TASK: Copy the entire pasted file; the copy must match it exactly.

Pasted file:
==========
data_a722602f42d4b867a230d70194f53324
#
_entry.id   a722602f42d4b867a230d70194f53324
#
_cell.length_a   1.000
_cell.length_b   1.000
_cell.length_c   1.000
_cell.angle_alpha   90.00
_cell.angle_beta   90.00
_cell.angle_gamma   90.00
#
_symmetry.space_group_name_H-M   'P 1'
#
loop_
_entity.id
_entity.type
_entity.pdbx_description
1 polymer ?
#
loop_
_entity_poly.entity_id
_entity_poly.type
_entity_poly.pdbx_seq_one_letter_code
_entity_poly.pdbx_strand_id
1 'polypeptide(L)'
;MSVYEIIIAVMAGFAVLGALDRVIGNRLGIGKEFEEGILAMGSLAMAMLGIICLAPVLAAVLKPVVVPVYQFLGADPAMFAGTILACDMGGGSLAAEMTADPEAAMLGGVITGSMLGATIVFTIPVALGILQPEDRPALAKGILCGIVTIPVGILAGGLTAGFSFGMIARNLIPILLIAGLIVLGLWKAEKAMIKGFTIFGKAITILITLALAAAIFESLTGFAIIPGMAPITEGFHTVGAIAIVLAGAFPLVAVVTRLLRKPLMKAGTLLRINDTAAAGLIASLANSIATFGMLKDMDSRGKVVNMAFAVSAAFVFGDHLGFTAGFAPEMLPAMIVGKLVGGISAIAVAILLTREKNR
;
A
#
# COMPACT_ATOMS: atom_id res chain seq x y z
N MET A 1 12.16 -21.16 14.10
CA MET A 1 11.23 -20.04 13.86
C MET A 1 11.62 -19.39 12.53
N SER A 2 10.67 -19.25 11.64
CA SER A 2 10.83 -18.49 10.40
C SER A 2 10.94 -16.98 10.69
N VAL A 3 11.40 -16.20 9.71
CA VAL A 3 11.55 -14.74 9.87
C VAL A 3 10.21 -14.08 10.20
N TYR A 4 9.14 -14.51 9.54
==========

data_a722602f42d4b867a230d70194f53324
#
_entry.id   a722602f42d4b867a230d70194f53324
#
_cell.length_a   1.000
_cell.length_b   1.000
_cell.length_c   1.000
_cell.angle_alpha   90.00
_cell.angle_beta   90.00
_cell.angle_gamma   90.00
#
_symmetry.space_group_name_H-M   'P 1'
#
loop_
_entity.id
_entity.type
_entity.pdbx_description
1 polymer ?
#
loop_
_entity_poly.entity_id
_entity_poly.type
_entity_poly.pdbx_seq_one_letter_code
_entity_poly.pdbx_strand_id
1 'polypeptide(L)'
;MSVYEIIIAVMAGFAVLGALDRVIGNRLGIGKEFEEGILAMGSLAMAMLGIICLAPVLAAVLKPVVVPVYQFLGADPAMFAGTILACDMGGGSLAAEMTADPEAAMLGGVITGSMLGATIVFTIPVALGILQPEDRPALAKGILCGIVTIPVGILAGGLTAGFSFGMIARNLIPILLIAGLIVLGLWKAEKAMIKGFTIFGKAITILITLALAAAIFESLTGFAIIPGMAPITEGFHTVGAIAIVLAGAFPLVAVVTRLLRKPLMKAGTLLRINDTAAAGLIASLANSIATFGMLKDMDSRGKVVNMAFAVSAAFVFGDHLGFTAGFAPEMLPAMIVGKLVGGISAIAVAILLTREKNR
;
A
#
# COMPACT_ATOMS: atom_id res chain seq x y z
N MET A 1 12.16 -21.16 14.10
CA MET A 1 11.23 -20.04 13.86
C MET A 1 11.62 -19.39 12.53
N SER A 2 10.67 -19.25 11.64
CA SER A 2 10.83 -18.49 10.40
C SER A 2 10.94 -16.98 10.69
N VAL A 3 11.40 -16.20 9.71
CA VAL A 3 11.55 -14.74 9.87
C VAL A 3 10.21 -14.08 10.20
N TYR A 4 9.14 -14.51 9.54